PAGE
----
Visitors can roam the Field Museum from open to close and still not have enough time to take in everything there is to see. And that’s just talking about the objects on display, which represent less than 1% of the Field’s vast holdings.
What the public rarely has access to are the tens of millions of specimens collected by the Field, not for exhibits but for scientific study. Many of these zoological and botanical specimens are housed in the Collections Resource Center, a purpose-built “bunker,” completed in 2005, buried under the south lawn of the Field’s lakefront campus.
“People think, ‘Oh, it’s that cool place for a field trip,’ not that it’s an active research facility,” said Kate Golembiewski, PR and science communications manager for the museum.
A short elevator ride separates the Field’s two identities, descending from the museum’s main floor down to the 186,000-square-foot collections repository, which is something of a cross between a warehouse and an archive, a library of life on Earth.
Tim Hollein, an associate professor of biology at Loyola University of Chicago, and his graduate student advisee Loren Hou suspected that microplastics were even more insidious in freshwater fish than previously thought. To prove their theory, they needed specimens of local species — and not just a largemouth bass here or a goby there — but samples of the same fish continuously collected throughout the last century up to the modern day.
They cold-called (actually cold-emailed) the Field, and ichthyologist Caleb McMahan, the museum’s manager of the fishes collections, was able to oblige.
Perhaps best known in the scientific community for its concentration of tropical, deep sea and Indo-Pacific fish, the Field, given its location on Lake Michigan, also maintains a sampling of Great Lakes fish. Specimens are routinely added in order to provide a snapshot of a given fish at different points in time so that scientists can identify any changes, precisely the sort of project Hollein and Hou had in mind.
“These were collected to be used,” said McMahan. “What information can we extract from these fish?”
For Hollein, an aquatic ecologist who more typically studies water pollution, his first trip to the resource center was a revelation. There are shark skeletons hanging in lockers, spiked snouts of sawfish tucked away in flat file drawers, and row upon row of shelves laden with glass jars containing fish preserved in alcohol.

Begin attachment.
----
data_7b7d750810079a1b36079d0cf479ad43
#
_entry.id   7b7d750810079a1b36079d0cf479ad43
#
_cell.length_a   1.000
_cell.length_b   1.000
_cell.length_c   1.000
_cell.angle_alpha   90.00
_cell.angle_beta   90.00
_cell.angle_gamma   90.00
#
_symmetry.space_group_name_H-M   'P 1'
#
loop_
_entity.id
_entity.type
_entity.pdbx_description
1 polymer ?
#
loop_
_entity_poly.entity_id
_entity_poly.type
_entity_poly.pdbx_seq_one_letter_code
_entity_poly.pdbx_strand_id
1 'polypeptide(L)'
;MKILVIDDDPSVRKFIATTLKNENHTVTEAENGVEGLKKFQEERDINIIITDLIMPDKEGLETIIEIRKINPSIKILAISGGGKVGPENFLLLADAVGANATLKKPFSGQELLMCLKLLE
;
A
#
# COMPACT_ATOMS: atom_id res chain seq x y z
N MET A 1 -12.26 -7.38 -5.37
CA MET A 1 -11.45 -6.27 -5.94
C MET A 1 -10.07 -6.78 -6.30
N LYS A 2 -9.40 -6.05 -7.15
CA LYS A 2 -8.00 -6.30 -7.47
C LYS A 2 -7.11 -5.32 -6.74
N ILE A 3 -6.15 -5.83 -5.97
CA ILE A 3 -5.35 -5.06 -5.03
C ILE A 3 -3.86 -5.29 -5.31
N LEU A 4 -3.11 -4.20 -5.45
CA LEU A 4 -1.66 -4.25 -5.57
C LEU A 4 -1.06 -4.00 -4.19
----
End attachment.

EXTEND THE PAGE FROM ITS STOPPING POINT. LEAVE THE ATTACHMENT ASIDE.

“I had an idea they had a lot of specimens, but I had never visited, I had never seen it,” he said.
Already, Hollein said, his visit to the center has sparked ideas for other studies the specimens could support, be it repeating the microplastic experiment on fish from other parts of the world or investigating the possible link between microplastics and a species’ diet.
“We don’t have a sense if more plastic is in predators versus plant eaters,” he said.
It’s tough to compete, in terms of sheer dramatic effect, with the dinosaur skeletons on display in the Field’s exhibit halls above ground, but the fish collection has its share of wonders.
McMahan leads visitors to a nondescript metal container, flips the dozen or so latches holding the lid in place, and pops the top. There, buoyed by a bath of funky-smelling preservative, is a coelacanth specimen, one of five in the Field’s possession.
The fish was once thought to have become extinct 65 million years ago but was rediscovered in 1938. “It’s the fish equivalent of finding a T. rex,” he said.
The Field’s specimens are often used in anatomical research, said McMahan, as he wriggled the coelacanth’s fleshy, limb-like pectoral fin, which many scientists believe represents one of nature’s first takes on an arm.
The coelacanth also serves as a prime example of the difficulty ichthyologists face in declaring a species extinct. Who can say definitively what lurks in the oceans’ unknowable expanses or depths?
When scientists do make a rare discovery, “type specimens” like those in the Field’s collection are key to identifying whether a fish represents a new species, an evolution of an existing species, or a species long lost or forgotten.
Type specimens, McMahan explained, are the specimens on which the description of a species is based; they’re the reference point, the standard, in terms of defining features.
One such type specimen, Evarra tlahuacensis, is among the Field’s most prized. Though nothing much to look at — dung colored and just a couple of inches long — the minnow-like fish, collected in Mexico in 1901, is one of a kind.
“This specimen is the only way we know this species existed,” said McMahan. It’s never been found since, though McMahan is among those still looking.
Uses for the Field’s collection continue to change and evolve, and so does the process of collection itself.
Specimens were once labeled with the species of fish and the location and date where it was caught, and nothing else. Today, scientists will add detailed information about the surrounding habitat, be it stream flow, lake depth, vegetation or substrate, McMahan said.
Why a fish lives where it does is as important as its genetic makeup, particularly in light of climate change and for conservation purposes.
Imagine a nature preserve created only using the old school location data of “this fish, in this river.” What if the preserve’s boundaries don’t include the section of river with the habitat actually preferred by the fish? McMahan asked.
“Fishes live in bodies of water, but not homogeneously,” he said. “A lot are picky.”
Understanding a fish’s environmental parameters, now, will also assist tomorrow’s researchers, the people reading the labels decades or centuries from now. If a fish is no longer found where expected, scientists can question whether the temperature of the water changed, is it shallower or deeper, is a certain plant no longer present?
Fish can’t talk, but maybe someday their specimens will speak for them.